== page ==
Bowmore Whisky Tasting: Is older whisky really better?

Paulina Tsui December 8, 2017 Event, product

“What do you think sea air tastes like?” It’s a question that I giggled over with a friend as we waited eagerly in a crowded room of excited whisky tasters above The Blackbird on a rainy Tuesday night. On the table that we stood by, the words sea air, vanilla, peat smoke, cinnamon spice, citrus, lime and coconut were printed on a sign next to a bottle of Bowmore’s No. 1 Malt.

Bowmore, one of the oldest scotch distilleries in the world at 238 years young, recently held a tasting event featuring 4 of their 5 core whiskies. At their promotional tasting event we got the try their 12 year, 15 year and 18 year whiskies along with their No. 1 malt which is an unspecified age. With the selection side by side, we had the lucky opportunity to taste for ourselves whether older whisky really is better.

Bowmore No. 1 Malt

Two special features of this drink: 1) it’s not age specified, 2) it’s aged in first fill casks. In other words, it was the first Scotch, but not the first drink, to be aged in a certain barrel and therefore extracts more flavours from the wood. While there’s no age, it is the youngest and aged at least 3 years. This also means it has retained more of the smokiness than other older bottles. It was sweet, as sweet as straight whisky can be, and had a spicy but not burning after taste. As for sea air, I can’t tell if it was the power of suggestion or if I really smelled and tasted it but there was a hint of something indescribable.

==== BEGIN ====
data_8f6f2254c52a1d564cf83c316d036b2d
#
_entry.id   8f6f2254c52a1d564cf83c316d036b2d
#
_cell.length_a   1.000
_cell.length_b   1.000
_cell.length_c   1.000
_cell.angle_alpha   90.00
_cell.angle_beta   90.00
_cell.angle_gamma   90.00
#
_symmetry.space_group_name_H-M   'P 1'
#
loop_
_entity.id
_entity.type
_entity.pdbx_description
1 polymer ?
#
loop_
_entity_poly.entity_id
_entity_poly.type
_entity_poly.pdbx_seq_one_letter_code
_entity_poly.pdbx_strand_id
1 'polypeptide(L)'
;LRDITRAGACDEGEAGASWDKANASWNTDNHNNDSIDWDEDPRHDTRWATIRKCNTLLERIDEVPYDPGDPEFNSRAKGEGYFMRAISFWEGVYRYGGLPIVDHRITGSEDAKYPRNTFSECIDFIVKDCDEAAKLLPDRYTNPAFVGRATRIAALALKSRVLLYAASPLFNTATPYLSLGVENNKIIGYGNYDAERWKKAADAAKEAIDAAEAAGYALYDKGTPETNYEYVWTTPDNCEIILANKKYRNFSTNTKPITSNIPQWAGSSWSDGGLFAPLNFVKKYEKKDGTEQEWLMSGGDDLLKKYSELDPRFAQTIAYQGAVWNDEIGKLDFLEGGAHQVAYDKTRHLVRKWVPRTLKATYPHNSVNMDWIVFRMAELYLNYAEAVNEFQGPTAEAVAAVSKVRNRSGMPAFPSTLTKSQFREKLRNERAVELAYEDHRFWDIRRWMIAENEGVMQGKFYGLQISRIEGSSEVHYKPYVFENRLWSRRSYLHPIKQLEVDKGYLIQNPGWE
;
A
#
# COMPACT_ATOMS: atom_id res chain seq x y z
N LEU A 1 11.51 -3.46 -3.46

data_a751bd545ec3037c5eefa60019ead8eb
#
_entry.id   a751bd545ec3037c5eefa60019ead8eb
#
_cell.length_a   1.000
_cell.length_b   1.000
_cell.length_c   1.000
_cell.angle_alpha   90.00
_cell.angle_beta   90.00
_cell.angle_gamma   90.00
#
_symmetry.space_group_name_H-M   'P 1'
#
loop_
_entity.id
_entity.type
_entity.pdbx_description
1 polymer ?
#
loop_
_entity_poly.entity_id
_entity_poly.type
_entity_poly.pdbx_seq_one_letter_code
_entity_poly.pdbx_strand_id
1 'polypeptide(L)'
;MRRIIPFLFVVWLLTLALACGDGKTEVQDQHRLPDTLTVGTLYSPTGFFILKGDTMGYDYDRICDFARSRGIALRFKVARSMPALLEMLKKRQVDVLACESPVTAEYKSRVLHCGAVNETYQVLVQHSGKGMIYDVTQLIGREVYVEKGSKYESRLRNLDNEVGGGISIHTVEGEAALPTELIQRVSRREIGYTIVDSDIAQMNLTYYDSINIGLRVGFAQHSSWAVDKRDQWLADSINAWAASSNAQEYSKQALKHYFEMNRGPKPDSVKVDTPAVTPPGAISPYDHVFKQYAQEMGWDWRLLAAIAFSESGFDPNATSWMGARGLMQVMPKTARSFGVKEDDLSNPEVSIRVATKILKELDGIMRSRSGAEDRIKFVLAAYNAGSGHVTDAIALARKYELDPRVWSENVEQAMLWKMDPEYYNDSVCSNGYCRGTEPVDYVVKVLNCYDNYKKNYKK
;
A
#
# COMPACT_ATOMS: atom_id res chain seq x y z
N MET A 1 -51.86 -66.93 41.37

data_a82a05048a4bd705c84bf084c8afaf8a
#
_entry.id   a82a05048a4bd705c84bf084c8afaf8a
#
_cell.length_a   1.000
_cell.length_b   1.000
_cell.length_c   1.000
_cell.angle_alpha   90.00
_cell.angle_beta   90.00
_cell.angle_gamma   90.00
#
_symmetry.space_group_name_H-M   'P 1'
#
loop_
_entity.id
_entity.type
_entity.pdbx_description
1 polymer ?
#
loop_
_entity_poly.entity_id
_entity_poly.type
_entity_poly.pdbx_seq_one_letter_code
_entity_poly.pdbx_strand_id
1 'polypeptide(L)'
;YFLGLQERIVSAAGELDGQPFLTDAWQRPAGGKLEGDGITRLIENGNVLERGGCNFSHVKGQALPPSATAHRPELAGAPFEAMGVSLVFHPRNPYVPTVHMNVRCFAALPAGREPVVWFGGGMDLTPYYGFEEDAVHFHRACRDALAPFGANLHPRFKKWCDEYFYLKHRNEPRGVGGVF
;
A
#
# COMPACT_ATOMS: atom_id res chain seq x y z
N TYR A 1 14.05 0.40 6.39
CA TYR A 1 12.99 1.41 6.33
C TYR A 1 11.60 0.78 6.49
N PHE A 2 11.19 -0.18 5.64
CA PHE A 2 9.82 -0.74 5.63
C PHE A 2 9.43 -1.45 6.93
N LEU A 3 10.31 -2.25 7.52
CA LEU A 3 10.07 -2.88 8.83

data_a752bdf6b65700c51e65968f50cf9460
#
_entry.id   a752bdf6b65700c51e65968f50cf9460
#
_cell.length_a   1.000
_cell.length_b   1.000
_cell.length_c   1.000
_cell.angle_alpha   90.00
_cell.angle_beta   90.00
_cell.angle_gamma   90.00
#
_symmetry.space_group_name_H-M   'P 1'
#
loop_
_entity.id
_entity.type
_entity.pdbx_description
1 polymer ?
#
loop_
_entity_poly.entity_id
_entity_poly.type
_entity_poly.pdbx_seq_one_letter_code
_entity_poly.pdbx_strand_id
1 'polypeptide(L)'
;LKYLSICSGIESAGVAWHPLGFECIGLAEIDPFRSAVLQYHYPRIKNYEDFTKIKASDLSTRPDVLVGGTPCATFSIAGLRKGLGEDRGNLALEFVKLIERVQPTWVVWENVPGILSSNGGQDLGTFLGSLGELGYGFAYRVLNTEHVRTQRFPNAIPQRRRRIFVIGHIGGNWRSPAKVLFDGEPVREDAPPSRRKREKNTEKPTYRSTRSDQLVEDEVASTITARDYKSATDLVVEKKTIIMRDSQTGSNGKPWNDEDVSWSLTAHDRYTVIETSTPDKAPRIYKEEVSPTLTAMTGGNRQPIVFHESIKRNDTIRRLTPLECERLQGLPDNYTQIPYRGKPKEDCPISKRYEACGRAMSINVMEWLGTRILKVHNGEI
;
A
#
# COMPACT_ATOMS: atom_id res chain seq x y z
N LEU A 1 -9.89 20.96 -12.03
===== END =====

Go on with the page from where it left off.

Bowmore 12 Year

Sips were described as “sweet and delicious heather honey and gentle peat smoke.” It’s starkly more subtle than the No. 1. No sweetness or spice jumps out like in the first drink but still quite smoky. As expected, age allows the flavours to start blending.

Bowmore 15 Year

With less smokiness than the 12 year, it seemed like the sweetness and other complex flavours had returned. It tasted more bold and had an extra kick at the end. Unlike the 12, the 15 is aged in both bourbon and sherry casks which is part of where the new flavours came from.

Bowmore 18 Year

Throughout the night, presenters praised how well the 18 goes with desserts. I can see where they’re coming from. The flavours and smokiness are much more balanced than the 12 and at the same time it seemed like I could taste more depth. The drink is subtle but still strong. It would be a very interesting pairing with desserts for those who like rich ones as opposed to super sweet ones. This was definitely the most drinkable and safest pick for a crowd favorite.

Oysters & Whisky?

Speaking of pairings. They served an “oyster luge” at this event. Sounds weird but it’s worth a taste.

As the night came to a close and we sat in old wooden theater seats with scotches in hand, my friend and I discussed our favorites. Mine: the No. 1 and the 15 year. Him: the 12 year and the 18 year. We liked them for different reasons. I liked bolder drinks and he liked them mellow. Whiskies do become more balanced and rounded in flavour as they age. But there are other factors affecting the taste too. In the end, I think it really comes down to personal preference and not solely the age. I must note, we didn’t get to try the Bowmore 25 year. That’s a full 7 year difference.  It could be in a completely different realm of flavour.


About The Author

Constantly inspired by cities, people and their hidden stories, she is digital storyteller out to find and share that magic. She has a soft spot for food that has the ability to bring people together.

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